• Editor's Note Winter 2017

    Editor's Note Winter 2017

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    On a sunny, crisp day in early September, a friend and I meandered over the border to visit three Québec farmers’ markets.

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  • Neighbors to the North—A Plethora of Produce

    Neighbors to the North—A Plethora of Produce

    Imagine two Caesar salads: Both are tossed in that classic salty dressing and topped with croutons, tomatoes, and parmesan cheese. And both salads have, as their base, crisp and crunchy romaine lettuce.

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  • Neighbors to the North—Fields  of  Gold

    Neighbors to the North—Fields of Gold

    Jack Lazor called me at 8:00 p.m. the other night, which surprised me. I’m used to dairy farmer hours, and 8:00 p.m is past bedtime for most dairymen and women I’ve known.

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  • Neighbors to the North—A Porcine Quest

    Neighbors to the North—A Porcine Quest

    Vermont Salumi, a small company making fresh sausages and hand-tied salami in the Italian tradition, is based just outside Plainfield.

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  • To Market, to Bank

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    Québecois grower Jean-Martin Fortier draws a distinction between a good living and a good life.  “’A good living’ mostly refers to how much money you make,” he tells me during a phone call. A good life, in contrast, takes into account “how your time is spent, and to what purpose.”

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  • Last Morsel—My Family’s French Canadian Kitchen

    Last Morsel—My Family’s French Canadian Kitchen

    Whenever I catch a whiff of cinnamon or cloves, my mind drifts to my mother’s kitchen and the French Canadian food traditions that shaped how I learned to cook.

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Make It a Wild Summer

chickweed
Chickweed

Written By

Jasmine Kosele

Written on

May 15 , 2017

For wildcrafters and other wild food junkies summer is time for the “main course,” when a treasure chest of rich, green, jeweled wild plants adorn the landscape. Wildcrafting is simply the “art” of collecting wild plants for food or medicine, and many common “weeds” are not only delicious and nutritious, but also offer a plethora of internal and external medicines. Creating your own holistic pharmacy is empowering, healthy, easy on your pocketbook, and a delightful way to get out and fully experience the glory of the season.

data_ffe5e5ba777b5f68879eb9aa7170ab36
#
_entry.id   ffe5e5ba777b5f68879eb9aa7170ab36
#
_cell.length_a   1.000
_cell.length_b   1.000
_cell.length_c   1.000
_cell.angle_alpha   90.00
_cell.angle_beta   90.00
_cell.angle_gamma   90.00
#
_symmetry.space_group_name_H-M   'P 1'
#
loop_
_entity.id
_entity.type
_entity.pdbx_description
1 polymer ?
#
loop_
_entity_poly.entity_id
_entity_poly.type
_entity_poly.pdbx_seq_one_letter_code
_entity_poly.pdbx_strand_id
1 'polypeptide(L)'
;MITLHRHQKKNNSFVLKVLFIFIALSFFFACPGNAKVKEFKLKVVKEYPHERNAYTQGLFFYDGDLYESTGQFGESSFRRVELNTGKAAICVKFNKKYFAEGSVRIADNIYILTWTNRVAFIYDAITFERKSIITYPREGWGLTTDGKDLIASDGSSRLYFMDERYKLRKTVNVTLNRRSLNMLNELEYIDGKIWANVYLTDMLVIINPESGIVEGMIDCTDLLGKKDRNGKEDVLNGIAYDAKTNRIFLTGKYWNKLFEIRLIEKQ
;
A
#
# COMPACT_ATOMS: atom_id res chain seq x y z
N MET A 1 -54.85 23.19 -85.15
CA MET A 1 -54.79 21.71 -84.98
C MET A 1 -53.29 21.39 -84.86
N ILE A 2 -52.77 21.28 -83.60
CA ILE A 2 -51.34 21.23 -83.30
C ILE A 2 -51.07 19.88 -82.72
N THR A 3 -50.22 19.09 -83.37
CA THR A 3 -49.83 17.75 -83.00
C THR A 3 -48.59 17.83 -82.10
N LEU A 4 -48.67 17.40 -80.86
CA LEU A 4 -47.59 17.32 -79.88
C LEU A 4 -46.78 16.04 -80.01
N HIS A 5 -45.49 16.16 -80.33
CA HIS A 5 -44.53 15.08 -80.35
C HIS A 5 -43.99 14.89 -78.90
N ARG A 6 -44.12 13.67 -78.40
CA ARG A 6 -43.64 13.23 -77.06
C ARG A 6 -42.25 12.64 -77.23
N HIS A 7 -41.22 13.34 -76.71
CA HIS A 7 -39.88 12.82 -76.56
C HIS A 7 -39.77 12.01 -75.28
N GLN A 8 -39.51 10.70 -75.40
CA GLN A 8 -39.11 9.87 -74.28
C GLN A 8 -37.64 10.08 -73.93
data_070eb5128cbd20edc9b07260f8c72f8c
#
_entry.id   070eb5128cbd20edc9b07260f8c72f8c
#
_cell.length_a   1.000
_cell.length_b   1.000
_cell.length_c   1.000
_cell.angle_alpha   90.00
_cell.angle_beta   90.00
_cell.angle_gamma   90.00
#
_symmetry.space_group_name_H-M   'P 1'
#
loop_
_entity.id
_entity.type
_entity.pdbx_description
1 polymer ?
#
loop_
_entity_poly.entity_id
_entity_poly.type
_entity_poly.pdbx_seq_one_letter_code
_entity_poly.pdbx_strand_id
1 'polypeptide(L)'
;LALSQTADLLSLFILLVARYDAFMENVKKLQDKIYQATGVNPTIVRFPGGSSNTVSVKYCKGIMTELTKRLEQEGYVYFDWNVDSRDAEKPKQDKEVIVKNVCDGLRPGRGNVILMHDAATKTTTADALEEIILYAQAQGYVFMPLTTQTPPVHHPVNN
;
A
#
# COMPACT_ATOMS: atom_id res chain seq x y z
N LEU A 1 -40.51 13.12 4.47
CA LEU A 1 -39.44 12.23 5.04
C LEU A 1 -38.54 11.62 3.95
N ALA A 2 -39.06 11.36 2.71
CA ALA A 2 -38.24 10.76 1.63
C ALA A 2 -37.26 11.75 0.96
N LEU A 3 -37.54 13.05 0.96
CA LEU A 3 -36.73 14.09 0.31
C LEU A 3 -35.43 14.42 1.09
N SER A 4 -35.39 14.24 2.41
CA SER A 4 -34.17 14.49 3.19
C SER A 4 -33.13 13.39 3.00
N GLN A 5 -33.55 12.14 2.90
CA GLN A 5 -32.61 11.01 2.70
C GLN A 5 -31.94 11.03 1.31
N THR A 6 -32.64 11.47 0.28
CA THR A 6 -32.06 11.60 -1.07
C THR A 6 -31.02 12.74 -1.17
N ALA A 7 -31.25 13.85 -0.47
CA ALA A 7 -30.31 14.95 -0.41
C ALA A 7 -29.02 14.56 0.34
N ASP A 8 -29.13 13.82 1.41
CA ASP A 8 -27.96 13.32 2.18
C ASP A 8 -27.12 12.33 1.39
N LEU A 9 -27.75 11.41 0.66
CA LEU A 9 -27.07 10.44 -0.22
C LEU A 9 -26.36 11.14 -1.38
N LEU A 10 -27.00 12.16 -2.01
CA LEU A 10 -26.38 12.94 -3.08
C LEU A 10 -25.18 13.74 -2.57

Still, safety cannot be overemphasized. You need to get to know your wild plant friends intimately. Clearly identifying your plants is the cornerstone to both safety and satisfaction. First, invest in authoritative guidebooks. The better ones will be very specific with details, and it’s recommended to cross-reference with at least three reputable books. It’s also smart to carry a magnifying glass when you begin crafting. Look carefully…. How are the leaves shaped? Are they spiked, toothed, serrated, smooth, prickly, or fuzzy? Look at the stalk, the stem, and the base of the plant. Do the leaves grow alone or clustered on the stalk? Examine the details of the flower. Observe the colors, shapes, smells, textures, and growth heights. Notice how these factors change depending on the plant’s growth cycle.

Pay attention and look closely at the plant’s environment as well. Is the area a wetland, dry plain, field, roadside, or seaside? Look around; are you in a field that may be sprayed with chemicals? Is the area clear of animal waste, which can harbor pathogens? Are you on private land? If so, inquire with nearby residents and get permission before foraging there. Take into account that some weedy plants actually grow the best in neglected and abused environments. Mullein, and St. John’s Wort are big healers that like the beating sun alongside the highway, railroad tracks, or in abandoned lots. These are not always terrible places to harvest, but ideally look for healthier landscapes.

Wildcrafting and foraging are exciting but don’t let your excitement overpower your good judgment. Trust your guidebooks, intuition, and common sense. Most important, NEVER use taste as an identifying marker. Some plants are poisonous or deadly! Also understand that not all parts of an otherwise edible plant may be safe to eat. If you are unfamiliar with or uncertain about a plant, connect with a reputable local herbalist who knows the area, or contact the USDA extension service for more information.

Two common “weeds” that most of us recognize are dandelion (Taraxacum officinale) and chickweed (Stellaria media). Both are abundant from the spring through late fall, can be eaten all season long, and are vastly superior in nutrition to the domestic greens we usually consume. Dandelion is a safe, strong, thorough and deep healer. The whole plant can be eaten. The fresh leaves can be cherished in a great addition to summer salads, simply dressed with a light splash of cider vinegar, olive oil, and a little crushed garlic, or sautéed solo. Dandelion leaf has a strong affinity for the kidneys. It is a natural diuretic and rich in potassium, which can become imbalanced by conventional diuretics. A cooling herb, dandelion can help ease the symptoms of chronic inflammations, kidney complaints, digestive issues, and liver problems.